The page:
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[310] went to his task, bright, and cheery, and brave; he
Chap. LX.} 1776. Feb.
was the hammer and not the anvil; and it was for others to fear his prowess and to shrink under his blows. His courage was unflinching in debate and everywhere else; he never knew what fear is; and had he gone into the army as he once longed to do, he would have taken there the virtues of temperance, decision, and intrepidity. To his latest old age his spirit was robust, buoyant, and joyous; he saw ten times as much pleasure as pain in the world; and after his arm quivered and his eye grew dim, he was ready to begin life anew and fight its battle over again.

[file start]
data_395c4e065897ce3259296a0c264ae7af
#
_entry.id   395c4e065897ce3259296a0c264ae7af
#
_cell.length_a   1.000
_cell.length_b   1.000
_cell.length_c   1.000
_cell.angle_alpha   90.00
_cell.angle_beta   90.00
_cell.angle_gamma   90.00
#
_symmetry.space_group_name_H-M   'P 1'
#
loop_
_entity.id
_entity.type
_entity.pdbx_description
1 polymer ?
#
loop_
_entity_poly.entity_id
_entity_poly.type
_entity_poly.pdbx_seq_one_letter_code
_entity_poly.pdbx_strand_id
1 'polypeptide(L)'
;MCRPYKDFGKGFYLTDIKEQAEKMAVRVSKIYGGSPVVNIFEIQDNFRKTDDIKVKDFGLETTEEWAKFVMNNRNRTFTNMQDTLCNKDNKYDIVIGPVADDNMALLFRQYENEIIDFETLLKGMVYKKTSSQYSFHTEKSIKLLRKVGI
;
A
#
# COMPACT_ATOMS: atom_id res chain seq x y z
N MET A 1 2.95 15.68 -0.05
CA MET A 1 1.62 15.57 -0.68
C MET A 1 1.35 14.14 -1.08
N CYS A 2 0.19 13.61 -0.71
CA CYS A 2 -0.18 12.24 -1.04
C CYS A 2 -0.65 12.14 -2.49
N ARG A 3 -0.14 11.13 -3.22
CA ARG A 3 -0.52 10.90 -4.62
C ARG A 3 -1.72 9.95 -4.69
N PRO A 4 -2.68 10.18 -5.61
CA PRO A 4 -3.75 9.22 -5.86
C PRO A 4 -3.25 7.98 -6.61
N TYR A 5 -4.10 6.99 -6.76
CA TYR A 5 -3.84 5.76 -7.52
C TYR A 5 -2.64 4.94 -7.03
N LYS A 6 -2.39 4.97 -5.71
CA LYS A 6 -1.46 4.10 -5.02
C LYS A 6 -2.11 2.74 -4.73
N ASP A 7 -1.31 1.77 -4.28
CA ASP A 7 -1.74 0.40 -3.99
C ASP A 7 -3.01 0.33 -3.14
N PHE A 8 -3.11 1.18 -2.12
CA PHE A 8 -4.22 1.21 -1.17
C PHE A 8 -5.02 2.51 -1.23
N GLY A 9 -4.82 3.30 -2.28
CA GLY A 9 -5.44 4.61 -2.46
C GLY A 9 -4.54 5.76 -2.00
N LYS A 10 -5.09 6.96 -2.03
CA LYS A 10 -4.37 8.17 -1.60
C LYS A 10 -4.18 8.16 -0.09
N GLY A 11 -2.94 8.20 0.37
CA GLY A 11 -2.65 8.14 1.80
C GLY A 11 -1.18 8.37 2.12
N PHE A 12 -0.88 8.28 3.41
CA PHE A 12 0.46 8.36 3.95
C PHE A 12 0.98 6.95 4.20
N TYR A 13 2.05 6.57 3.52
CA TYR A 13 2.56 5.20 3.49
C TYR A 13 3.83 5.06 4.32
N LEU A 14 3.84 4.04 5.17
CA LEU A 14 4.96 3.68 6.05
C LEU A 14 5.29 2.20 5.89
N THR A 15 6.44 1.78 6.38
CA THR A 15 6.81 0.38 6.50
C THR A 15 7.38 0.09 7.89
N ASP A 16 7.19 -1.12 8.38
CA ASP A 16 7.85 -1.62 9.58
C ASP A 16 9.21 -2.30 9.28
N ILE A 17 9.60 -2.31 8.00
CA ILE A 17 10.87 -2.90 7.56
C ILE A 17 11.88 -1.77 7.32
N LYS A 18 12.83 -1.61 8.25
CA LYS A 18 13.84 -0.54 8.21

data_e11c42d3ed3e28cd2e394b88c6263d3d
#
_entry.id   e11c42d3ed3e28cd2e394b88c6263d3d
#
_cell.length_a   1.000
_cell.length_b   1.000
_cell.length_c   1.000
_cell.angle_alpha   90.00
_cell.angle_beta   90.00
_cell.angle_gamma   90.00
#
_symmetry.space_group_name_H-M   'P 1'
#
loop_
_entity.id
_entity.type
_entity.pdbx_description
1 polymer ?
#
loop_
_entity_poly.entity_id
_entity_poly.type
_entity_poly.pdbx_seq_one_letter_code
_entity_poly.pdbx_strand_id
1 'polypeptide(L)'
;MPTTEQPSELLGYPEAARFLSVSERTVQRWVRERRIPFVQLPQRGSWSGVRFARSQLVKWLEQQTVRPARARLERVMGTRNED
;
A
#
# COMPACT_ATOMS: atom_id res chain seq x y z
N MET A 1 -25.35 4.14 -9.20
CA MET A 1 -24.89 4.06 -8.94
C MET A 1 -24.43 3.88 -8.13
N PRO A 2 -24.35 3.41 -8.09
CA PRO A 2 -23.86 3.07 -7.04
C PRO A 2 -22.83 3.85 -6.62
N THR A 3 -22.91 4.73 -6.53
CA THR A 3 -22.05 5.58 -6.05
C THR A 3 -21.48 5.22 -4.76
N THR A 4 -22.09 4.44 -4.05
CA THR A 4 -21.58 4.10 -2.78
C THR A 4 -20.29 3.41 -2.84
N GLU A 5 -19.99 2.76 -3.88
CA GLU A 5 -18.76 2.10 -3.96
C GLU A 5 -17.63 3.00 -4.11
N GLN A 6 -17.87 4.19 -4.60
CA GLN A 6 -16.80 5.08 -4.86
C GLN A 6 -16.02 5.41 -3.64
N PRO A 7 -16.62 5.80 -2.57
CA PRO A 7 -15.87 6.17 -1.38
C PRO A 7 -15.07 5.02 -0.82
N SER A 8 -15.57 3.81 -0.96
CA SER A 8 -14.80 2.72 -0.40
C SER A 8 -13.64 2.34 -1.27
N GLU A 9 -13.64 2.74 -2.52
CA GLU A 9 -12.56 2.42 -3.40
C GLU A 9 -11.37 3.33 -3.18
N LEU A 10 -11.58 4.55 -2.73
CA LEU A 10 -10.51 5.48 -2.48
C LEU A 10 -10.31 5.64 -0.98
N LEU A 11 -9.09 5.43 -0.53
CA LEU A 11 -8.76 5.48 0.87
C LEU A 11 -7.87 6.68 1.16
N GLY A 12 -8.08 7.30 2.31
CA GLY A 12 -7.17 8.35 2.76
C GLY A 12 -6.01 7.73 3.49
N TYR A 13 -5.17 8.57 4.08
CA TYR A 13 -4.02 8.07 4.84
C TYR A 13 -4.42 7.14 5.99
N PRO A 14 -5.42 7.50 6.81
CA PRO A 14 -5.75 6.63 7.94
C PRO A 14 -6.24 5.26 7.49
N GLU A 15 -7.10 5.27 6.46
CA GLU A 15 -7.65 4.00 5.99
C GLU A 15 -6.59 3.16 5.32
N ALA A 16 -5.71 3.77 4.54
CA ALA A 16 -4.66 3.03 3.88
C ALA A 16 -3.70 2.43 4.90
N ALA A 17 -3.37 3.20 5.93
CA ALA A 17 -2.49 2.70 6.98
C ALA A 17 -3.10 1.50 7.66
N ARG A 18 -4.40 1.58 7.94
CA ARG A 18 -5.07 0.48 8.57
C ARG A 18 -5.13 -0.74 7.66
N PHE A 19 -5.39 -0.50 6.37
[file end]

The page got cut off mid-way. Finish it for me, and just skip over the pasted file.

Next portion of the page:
In his youth he fell among sceptics, read Bolingbroke's works five times through, and accustomed himself to reason freely and think boldly; he esteemed himself a profound metaphysician, but only skimmed the speculations of others; though at first destined to be a minister, he became a rebel to Calvinism, and never had any very fixed religious creed; but for all that he was a stanch man of New England, and his fond partiality to its people, its institutions, its social condition, and its laws, followed him into congress and its committees, and social life, tinctured his judgment, and clinched his prepossessions; but the elements in New England that he loved most, were those which were eminently friendly to universal culture and republican equality. A poor farmer's son, bent on making his way in the world, at twenty years old beginning to earn his own bread, pinched and starved as master of a stingy country school, he formed early habits of order and frugality, and steadily advanced to fortune; but though exact in his accounts, there was nothing niggardly in his thrift,

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